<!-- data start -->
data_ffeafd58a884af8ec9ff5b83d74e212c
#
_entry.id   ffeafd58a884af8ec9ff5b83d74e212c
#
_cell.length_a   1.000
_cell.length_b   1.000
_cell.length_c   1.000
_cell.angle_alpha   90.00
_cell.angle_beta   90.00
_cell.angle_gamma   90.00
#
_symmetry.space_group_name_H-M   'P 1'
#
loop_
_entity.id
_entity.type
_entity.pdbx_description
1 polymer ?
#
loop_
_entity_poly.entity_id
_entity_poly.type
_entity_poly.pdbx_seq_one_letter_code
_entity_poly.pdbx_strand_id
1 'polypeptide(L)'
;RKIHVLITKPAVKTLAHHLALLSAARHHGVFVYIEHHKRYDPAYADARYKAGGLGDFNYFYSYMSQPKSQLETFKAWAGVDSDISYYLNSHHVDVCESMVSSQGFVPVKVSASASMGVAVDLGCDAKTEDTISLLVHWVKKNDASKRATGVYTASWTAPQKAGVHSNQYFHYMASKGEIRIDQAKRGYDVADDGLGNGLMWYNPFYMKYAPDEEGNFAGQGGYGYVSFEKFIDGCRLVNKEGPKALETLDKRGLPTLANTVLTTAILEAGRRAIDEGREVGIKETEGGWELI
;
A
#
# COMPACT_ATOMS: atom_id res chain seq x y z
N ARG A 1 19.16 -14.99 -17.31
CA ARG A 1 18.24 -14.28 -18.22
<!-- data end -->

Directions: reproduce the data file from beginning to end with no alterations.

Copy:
data_ffeafd58a884af8ec9ff5b83d74e212c
#
_entry.id   ffeafd58a884af8ec9ff5b83d74e212c
#
_cell.length_a   1.000
_cell.length_b   1.000
_cell.length_c   1.000
_cell.angle_alpha   90.00
_cell.angle_beta   90.00
_cell.angle_gamma   90.00
#
_symmetry.space_group_name_H-M   'P 1'
#
loop_
_entity.id
_entity.type
_entity.pdbx_description
1 polymer ?
#
loop_
_entity_poly.entity_id
_entity_poly.type
_entity_poly.pdbx_seq_one_letter_code
_entity_poly.pdbx_strand_id
1 'polypeptide(L)'
;RKIHVLITKPAVKTLAHHLALLSAARHHGVFVYIEHHKRYDPAYADARYKAGGLGDFNYFYSYMSQPKSQLETFKAWAGVDSDISYYLNSHHVDVCESMVSSQGFVPVKVSASASMGVAVDLGCDAKTEDTISLLVHWVKKNDASKRATGVYTASWTAPQKAGVHSNQYFHYMASKGEIRIDQAKRGYDVADDGLGNGLMWYNPFYMKYAPDEEGNFAGQGGYGYVSFEKFIDGCRLVNKEGPKALETLDKRGLPTLANTVLTTAILEAGRRAIDEGREVGIKETEGGWELI
;
A
#
# COMPACT_ATOMS: atom_id res chain seq x y z
N ARG A 1 19.16 -14.99 -17.31
CA ARG A 1 18.24 -14.28 -18.22